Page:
excerpted from: Francine Ward and Stephanie Quick, Offensive Marks: The Policing of Trademarks in a Diverse World, 5 No. 4 Landslide 52 (March/April, 2013)(51 Footnotes Omitted)
The Washington Redskins football team is known for its fierce battles on the playing field. However, for the last 20 years, the team has faced another series of battles--in the courtroom. At the heart of the matter is whether the team can continue to use the name REDSKIN. Some Native American groups and their supporters have argued that REDSKIN is an offensive racial slur. In Harjo v. Pro-Football Inc., a group of Native Americans sought cancellation of a number of the Washington Redskins' trademarks on the basis that the marks were scandalous and disparaging. The Trademark Trial and Appeal Board (TTAB) cancelled the trademarks, finding that the marks may disparage Native Americans and may cast Native Americans into contempt or disrepute in violation of Lanham Act § 2(a). Pro-Football successfully appealed the TTAB's decision in federal district court, where the court held that the suit was barred by the doctrine of laches and that the finding of disparagement was not supported by substantial evidence. The district court's decision was upheld on appeal. Currently pending before the TTAB is another challenge to the Redskins' trademark registrations, in which the petitioners are hoping that the laches defense will be unavailable.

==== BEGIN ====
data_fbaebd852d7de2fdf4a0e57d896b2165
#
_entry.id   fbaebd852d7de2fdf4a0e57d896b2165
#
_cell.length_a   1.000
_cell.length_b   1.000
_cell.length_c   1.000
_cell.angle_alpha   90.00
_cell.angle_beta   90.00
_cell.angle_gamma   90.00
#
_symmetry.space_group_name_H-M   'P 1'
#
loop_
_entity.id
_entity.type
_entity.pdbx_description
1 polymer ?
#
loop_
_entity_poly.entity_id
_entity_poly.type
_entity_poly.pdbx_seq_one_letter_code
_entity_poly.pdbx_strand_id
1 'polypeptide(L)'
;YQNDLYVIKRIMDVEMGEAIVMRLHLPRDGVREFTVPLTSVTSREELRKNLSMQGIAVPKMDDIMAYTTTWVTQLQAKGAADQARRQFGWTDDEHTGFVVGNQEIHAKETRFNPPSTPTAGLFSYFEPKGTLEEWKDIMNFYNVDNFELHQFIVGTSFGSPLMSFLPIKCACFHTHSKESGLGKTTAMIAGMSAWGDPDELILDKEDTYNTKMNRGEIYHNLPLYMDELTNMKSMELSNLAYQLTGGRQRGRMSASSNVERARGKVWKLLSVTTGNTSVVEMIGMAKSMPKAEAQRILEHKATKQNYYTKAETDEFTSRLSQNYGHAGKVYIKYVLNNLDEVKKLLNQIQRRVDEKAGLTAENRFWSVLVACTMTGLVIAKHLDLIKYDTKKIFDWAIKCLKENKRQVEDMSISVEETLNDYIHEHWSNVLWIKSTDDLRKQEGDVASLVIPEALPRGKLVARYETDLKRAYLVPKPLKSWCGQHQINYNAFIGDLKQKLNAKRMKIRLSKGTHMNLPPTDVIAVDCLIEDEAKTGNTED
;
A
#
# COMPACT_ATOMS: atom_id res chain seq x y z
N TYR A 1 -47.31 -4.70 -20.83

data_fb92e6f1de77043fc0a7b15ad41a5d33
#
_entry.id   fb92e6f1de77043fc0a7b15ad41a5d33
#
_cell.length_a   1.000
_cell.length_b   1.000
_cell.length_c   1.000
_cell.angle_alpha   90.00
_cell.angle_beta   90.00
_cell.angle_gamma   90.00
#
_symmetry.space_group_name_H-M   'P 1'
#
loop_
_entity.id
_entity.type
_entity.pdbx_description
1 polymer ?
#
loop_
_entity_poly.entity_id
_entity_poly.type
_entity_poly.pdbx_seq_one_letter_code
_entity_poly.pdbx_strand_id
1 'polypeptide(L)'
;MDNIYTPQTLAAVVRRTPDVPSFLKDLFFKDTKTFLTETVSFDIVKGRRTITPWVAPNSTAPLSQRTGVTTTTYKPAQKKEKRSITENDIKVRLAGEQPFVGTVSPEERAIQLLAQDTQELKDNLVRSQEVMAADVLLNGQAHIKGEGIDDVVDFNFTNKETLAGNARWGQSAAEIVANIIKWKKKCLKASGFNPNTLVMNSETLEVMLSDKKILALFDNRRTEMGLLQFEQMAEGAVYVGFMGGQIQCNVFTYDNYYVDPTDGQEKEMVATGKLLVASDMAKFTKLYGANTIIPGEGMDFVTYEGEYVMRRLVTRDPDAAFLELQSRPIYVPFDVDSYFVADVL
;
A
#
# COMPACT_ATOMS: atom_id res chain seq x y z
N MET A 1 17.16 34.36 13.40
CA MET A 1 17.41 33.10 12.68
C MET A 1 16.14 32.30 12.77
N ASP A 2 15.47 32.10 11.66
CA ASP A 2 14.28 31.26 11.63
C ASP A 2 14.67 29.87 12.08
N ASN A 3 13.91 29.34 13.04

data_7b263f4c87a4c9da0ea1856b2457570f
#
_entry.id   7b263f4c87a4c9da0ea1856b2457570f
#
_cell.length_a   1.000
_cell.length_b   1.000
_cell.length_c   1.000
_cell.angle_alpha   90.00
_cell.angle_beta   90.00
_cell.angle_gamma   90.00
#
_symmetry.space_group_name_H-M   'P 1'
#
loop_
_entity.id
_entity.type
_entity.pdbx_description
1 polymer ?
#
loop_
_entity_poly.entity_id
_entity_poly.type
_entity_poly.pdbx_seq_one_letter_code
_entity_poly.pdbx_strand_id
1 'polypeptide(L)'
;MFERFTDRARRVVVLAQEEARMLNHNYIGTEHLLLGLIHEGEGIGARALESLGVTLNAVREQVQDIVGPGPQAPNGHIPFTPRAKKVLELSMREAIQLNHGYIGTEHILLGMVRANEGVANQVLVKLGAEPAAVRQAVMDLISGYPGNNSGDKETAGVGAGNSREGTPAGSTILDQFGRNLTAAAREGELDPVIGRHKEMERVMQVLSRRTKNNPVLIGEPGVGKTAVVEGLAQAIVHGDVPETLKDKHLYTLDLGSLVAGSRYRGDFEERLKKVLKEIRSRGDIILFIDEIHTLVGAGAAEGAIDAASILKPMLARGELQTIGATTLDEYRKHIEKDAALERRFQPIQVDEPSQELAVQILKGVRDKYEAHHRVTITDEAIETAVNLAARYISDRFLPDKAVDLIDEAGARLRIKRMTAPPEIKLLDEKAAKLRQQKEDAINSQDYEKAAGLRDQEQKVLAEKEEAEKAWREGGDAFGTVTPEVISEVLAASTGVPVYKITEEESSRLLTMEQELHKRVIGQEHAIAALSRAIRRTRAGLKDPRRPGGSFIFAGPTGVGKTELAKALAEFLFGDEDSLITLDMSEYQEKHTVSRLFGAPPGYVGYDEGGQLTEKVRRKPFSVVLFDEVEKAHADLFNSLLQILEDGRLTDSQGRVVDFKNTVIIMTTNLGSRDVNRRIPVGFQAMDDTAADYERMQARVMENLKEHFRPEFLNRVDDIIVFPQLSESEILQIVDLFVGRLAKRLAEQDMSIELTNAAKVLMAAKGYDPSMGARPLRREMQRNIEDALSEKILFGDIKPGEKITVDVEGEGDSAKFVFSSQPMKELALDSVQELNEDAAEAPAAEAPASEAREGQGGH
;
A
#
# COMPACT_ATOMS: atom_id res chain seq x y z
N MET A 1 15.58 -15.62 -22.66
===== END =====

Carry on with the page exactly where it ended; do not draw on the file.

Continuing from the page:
The Washington Redskins saga presents several interesting questions concerning trademarks and diversity:
- What happens when a mark offends a group of people based on their race, sex, ethnicity, nationality, religion, or sexual orientation?
- What legal standards are used to determine whether a mark is disparaging to a particular group?
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